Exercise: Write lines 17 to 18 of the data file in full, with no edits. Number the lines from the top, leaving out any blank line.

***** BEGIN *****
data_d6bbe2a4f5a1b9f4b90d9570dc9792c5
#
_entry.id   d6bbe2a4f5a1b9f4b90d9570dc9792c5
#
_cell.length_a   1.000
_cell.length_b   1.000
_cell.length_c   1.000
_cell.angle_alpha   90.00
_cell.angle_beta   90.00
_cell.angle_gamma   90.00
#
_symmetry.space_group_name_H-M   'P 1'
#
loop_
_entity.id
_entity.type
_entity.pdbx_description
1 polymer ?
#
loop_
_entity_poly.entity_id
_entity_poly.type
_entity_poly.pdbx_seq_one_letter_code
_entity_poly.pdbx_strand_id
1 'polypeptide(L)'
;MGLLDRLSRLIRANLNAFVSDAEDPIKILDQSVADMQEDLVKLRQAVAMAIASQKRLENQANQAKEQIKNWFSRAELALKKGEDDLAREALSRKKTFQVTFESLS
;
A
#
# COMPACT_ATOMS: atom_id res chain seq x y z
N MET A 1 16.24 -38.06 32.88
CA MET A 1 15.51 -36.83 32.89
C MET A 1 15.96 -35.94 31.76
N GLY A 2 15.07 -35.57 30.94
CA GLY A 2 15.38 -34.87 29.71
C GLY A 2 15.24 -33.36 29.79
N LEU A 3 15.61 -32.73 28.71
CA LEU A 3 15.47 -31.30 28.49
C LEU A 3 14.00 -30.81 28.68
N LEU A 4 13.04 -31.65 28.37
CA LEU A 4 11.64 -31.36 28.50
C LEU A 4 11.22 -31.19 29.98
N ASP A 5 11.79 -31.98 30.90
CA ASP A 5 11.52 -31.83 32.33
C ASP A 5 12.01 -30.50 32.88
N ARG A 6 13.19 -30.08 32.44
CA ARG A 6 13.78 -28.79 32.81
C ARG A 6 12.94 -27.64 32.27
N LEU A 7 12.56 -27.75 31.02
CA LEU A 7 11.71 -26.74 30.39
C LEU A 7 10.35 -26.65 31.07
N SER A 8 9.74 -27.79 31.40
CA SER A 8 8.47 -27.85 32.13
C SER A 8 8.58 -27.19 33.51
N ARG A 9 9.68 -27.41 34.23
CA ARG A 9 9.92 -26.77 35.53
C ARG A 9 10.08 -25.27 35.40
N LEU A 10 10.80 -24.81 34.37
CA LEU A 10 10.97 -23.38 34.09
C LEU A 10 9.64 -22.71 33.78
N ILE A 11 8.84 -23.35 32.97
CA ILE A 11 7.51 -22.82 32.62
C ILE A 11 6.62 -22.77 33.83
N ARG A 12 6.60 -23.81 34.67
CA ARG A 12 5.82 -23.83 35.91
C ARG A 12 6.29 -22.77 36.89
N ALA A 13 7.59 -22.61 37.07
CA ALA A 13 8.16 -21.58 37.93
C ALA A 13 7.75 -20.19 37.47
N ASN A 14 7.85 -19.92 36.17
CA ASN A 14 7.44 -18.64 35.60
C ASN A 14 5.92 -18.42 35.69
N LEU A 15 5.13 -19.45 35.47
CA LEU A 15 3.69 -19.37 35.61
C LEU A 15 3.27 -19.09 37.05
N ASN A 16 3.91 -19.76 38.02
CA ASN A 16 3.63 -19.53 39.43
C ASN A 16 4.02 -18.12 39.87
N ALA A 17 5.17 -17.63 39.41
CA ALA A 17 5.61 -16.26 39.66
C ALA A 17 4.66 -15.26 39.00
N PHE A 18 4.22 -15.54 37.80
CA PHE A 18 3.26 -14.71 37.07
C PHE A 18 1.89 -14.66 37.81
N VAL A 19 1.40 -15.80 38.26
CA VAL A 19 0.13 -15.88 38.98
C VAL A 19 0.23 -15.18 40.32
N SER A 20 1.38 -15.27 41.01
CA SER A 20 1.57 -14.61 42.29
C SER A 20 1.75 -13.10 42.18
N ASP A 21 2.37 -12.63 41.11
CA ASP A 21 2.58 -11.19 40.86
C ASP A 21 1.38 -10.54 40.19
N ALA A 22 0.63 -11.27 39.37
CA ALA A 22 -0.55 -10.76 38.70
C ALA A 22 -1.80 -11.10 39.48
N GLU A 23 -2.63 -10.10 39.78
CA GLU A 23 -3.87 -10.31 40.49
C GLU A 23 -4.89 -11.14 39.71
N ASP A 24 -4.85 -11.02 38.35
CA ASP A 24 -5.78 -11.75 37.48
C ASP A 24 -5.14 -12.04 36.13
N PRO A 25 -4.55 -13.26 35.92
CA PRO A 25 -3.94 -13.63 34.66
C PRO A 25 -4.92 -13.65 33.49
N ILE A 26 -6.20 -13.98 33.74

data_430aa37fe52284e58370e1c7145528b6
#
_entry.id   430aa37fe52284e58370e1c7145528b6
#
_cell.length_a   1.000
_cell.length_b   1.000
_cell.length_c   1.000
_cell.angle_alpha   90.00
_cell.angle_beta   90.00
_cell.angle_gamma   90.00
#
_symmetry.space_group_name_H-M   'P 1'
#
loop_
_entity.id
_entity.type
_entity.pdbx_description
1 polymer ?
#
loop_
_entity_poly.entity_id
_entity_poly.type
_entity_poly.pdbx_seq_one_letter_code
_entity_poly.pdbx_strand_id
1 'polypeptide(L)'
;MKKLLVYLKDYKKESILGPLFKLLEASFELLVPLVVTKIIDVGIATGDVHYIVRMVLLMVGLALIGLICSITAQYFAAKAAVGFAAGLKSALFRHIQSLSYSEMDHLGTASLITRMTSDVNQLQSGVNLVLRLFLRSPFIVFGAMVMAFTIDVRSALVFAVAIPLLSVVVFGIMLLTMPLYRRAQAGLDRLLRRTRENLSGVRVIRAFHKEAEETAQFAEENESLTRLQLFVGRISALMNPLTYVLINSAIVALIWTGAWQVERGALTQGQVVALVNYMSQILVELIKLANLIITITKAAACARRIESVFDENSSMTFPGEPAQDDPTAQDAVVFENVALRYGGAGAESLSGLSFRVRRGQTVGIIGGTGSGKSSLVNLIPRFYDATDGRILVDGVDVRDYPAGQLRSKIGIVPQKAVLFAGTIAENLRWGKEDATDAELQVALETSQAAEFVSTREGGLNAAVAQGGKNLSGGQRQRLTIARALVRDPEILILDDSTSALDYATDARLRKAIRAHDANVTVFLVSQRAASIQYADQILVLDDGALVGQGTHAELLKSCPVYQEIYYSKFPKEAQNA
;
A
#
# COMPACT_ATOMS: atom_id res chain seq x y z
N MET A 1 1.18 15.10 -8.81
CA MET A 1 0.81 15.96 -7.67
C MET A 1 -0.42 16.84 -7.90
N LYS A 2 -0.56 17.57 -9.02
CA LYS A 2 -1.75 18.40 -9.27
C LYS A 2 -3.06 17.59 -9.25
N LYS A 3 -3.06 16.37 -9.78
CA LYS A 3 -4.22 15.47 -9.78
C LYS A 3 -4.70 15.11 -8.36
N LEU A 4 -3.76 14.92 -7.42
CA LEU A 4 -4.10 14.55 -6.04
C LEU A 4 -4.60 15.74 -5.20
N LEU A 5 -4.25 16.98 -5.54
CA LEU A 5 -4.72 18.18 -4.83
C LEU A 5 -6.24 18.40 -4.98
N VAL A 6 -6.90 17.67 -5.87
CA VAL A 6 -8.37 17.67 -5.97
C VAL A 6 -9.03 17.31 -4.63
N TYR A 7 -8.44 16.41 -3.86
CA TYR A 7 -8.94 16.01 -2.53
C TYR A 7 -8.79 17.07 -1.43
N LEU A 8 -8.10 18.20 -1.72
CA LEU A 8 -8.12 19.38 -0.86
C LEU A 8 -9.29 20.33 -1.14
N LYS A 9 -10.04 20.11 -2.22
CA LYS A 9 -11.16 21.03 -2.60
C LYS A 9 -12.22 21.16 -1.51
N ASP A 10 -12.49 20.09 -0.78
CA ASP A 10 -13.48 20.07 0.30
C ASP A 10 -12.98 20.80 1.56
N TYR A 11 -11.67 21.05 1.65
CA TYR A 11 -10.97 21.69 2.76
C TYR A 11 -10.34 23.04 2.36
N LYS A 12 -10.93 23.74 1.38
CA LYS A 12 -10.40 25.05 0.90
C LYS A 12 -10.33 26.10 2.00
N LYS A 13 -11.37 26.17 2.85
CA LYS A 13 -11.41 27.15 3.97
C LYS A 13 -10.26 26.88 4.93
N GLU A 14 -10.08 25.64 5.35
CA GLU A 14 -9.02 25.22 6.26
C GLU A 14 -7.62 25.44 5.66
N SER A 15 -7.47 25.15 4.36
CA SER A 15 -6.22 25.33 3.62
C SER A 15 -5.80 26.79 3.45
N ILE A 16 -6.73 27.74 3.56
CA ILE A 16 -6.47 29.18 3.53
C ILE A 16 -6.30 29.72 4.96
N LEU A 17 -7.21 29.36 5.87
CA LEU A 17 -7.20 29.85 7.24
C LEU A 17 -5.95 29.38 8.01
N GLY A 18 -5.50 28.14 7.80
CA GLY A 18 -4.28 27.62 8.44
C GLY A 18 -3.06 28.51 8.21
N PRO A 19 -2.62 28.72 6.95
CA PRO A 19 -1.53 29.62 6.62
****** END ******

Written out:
_entity.pdbx_description
1 polymer ?